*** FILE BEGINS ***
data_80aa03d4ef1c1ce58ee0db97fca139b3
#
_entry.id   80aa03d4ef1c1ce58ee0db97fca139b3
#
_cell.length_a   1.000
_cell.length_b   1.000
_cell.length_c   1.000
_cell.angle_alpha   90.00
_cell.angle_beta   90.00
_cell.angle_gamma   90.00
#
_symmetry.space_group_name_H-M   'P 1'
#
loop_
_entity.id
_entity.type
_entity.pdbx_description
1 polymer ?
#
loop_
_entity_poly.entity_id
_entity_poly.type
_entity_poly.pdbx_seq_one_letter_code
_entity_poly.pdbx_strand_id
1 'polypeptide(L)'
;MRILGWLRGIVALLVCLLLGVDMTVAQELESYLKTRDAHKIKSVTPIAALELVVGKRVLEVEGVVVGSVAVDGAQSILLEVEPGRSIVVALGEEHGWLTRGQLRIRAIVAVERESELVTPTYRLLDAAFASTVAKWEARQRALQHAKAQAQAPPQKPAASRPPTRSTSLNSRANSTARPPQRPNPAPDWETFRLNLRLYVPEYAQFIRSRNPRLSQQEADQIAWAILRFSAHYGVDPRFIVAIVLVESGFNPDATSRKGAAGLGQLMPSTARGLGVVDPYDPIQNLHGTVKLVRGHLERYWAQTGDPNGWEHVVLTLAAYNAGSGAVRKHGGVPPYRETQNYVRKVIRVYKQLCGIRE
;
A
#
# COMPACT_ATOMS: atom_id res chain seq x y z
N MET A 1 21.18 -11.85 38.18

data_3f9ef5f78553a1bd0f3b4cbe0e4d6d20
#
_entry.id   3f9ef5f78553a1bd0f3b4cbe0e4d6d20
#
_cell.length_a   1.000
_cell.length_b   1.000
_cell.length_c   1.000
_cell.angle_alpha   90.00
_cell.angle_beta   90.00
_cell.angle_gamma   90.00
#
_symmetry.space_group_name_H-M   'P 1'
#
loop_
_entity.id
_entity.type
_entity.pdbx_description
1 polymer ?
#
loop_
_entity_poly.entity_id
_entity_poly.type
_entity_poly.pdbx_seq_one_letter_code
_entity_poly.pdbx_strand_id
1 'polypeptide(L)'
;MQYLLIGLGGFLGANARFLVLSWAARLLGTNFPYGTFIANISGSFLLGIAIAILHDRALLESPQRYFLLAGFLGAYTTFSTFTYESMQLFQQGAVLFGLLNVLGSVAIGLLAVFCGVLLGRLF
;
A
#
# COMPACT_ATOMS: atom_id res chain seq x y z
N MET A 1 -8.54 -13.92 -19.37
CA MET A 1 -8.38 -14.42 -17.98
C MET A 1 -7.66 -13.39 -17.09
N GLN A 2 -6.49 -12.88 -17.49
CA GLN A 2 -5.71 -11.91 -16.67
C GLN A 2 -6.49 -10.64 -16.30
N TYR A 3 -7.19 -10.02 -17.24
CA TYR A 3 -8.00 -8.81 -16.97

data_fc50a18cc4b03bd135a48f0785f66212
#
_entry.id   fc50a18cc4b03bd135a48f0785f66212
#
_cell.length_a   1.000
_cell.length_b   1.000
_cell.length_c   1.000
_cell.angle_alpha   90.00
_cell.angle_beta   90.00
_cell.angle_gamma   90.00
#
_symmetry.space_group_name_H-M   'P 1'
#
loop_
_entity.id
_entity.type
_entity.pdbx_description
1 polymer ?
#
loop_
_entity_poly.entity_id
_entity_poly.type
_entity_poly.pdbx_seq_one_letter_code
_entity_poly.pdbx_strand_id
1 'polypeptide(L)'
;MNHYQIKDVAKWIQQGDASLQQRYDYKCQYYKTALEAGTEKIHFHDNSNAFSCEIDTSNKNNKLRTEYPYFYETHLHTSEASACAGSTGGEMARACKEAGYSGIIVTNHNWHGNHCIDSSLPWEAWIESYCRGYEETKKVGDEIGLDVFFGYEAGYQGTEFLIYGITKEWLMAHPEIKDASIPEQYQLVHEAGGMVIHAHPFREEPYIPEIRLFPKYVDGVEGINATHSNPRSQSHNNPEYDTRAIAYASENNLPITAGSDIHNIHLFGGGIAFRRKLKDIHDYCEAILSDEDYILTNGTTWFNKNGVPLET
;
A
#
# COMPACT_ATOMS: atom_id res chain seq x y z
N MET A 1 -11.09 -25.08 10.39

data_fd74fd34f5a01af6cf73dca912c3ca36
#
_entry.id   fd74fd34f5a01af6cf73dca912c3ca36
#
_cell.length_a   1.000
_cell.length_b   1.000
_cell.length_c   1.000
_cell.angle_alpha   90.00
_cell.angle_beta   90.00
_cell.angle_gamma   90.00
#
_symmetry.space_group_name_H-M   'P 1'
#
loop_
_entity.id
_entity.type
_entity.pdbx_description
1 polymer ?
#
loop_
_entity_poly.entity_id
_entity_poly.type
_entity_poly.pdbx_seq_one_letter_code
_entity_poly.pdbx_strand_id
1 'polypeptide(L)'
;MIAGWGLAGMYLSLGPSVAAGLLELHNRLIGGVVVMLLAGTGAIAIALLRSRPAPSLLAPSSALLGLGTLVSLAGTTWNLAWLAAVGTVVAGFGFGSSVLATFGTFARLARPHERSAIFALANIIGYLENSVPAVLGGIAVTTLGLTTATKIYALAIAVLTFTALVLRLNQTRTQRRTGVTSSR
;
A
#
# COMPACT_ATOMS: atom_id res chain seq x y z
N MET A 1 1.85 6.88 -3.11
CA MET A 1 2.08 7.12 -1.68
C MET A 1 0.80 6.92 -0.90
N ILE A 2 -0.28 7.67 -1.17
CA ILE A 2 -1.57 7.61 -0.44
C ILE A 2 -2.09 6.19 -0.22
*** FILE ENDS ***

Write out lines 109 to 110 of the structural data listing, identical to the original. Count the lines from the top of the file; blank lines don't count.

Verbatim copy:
_cell.angle_beta   90.00
_cell.angle_gamma   90.00